Today in Labor History January 16

1300s-1600s Today in Labor History January 16, 1362: The Second Saint Marcellus’s Flood killed 25,000 people in the British Isles, Netherlands, Germany and Denmark. It was caused by an intense extratropical cyclone. The storm swept inland, creating islands on the mainland. Entire towns were swept away. Today in Labor History January 16, 1605: Miguel de …

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Today in Labor History January 15

1910s Today in Labor History January 15, 1919: German Freikorps tortured and murdered Rosa Luxemburg and Karl Liebknecht at the end of the Spartacist uprising. Luxemburg and Liebknecht were two of the most prominent socialists in Germany. The Spartacist uprising was essentially a power struggle between the Spartacists and other Council Communists against the Social Democrats. …

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Today in Labor History January 12

1840s Today in Labor History January 12, 1848: The Palermo rising began in Sicily against. It was the first of many revolutions that occurred that year in Europe. Three times the people of Sicily rose up against Bourbon rule in the 1800s. This time they succeeded, creating an independent state that survived for 16 months. Their new constitution included a proposal to confederate the …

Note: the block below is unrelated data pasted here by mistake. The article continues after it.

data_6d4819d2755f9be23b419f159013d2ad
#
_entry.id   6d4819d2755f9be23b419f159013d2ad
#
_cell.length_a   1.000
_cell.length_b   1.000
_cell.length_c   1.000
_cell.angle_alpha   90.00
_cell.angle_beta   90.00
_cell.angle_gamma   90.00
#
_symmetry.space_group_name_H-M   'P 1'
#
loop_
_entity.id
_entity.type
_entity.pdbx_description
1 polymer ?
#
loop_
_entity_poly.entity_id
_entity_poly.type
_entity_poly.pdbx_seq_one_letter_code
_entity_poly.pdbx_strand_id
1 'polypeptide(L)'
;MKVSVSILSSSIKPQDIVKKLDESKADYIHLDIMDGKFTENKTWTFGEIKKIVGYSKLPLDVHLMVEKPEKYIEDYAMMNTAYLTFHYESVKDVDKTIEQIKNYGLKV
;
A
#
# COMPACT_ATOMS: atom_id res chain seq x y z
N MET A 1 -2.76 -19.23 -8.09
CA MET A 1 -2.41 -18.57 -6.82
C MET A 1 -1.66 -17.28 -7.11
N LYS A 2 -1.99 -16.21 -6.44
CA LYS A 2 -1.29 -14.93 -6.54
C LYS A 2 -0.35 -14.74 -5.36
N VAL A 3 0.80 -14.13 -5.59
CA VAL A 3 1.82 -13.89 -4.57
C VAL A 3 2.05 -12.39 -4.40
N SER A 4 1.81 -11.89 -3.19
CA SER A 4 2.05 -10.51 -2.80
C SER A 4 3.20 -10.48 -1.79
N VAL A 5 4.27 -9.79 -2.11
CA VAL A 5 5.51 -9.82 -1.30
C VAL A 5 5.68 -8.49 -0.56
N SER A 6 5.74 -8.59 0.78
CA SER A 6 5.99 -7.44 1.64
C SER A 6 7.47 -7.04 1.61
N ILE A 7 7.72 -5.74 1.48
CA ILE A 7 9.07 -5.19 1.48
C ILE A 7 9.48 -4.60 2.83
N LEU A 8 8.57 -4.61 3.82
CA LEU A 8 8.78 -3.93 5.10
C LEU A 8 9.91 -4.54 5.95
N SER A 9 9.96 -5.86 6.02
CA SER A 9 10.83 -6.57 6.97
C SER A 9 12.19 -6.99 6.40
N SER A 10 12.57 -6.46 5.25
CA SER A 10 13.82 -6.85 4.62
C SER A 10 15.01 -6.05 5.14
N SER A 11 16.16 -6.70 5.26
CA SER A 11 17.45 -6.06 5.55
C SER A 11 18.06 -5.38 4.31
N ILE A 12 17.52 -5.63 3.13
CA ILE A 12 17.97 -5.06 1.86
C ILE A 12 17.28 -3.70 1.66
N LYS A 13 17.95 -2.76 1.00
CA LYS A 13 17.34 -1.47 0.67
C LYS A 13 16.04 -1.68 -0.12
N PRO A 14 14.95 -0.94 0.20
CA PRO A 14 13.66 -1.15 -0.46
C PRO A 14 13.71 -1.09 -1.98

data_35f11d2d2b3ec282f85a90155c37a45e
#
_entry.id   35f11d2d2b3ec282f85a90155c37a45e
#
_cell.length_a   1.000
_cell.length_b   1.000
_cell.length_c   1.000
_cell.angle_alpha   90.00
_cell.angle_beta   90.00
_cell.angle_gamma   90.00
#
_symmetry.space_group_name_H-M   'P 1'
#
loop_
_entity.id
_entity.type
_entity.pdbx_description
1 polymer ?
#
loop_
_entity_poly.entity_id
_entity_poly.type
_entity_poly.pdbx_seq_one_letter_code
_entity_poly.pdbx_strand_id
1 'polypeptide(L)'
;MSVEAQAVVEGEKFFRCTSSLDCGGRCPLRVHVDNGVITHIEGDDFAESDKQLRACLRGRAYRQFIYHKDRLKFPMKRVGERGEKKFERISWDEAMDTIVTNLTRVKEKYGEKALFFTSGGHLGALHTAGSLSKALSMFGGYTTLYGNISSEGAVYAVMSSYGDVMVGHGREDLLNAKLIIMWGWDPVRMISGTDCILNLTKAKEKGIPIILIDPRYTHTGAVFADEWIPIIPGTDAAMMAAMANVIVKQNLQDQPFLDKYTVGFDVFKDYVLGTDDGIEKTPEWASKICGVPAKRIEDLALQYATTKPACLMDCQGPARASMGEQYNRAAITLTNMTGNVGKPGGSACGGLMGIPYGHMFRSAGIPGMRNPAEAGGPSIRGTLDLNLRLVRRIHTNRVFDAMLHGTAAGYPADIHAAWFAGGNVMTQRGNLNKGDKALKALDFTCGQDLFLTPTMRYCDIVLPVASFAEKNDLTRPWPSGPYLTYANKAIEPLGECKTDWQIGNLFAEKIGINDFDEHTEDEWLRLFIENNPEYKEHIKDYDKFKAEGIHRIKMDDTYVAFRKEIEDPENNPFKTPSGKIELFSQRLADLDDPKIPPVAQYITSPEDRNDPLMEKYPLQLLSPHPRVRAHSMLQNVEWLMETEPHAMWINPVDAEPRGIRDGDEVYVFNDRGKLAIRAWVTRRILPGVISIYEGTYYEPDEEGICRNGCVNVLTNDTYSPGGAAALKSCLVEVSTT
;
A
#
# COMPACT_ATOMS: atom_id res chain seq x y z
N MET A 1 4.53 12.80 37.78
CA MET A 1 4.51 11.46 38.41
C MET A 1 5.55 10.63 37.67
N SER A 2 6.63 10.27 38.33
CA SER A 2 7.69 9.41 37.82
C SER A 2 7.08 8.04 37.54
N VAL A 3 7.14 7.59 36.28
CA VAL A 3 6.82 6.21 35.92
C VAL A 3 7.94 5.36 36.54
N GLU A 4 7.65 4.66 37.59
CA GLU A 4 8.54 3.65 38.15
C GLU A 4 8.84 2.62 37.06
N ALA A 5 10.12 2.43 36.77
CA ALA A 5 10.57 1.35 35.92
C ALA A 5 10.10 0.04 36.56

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Today in Labor History January 11

Today in Labor History January 11, 532: One of the first documented sports hooligan riots escalated into a full-scale revolt against Emperor Justinian I in Constantinople. The Nika Riot began as a quarrel between fans of two different chariot teams, the Blues and the Greens. Over the course of a week, participants burned down nearly …

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Today in Labor History January 10

1800s Today in Labor History January 10, 1859: Anarchist Spanish educator Francisco Ferrer was born. Ferrer started the first Modern Schools in Spain and inspired hundreds more to be created throughout the world. He opposed the Church’s monopoly over education and created Spain’s first secular, co-educational schools. In 1909, a kangaroo court convicted him of …

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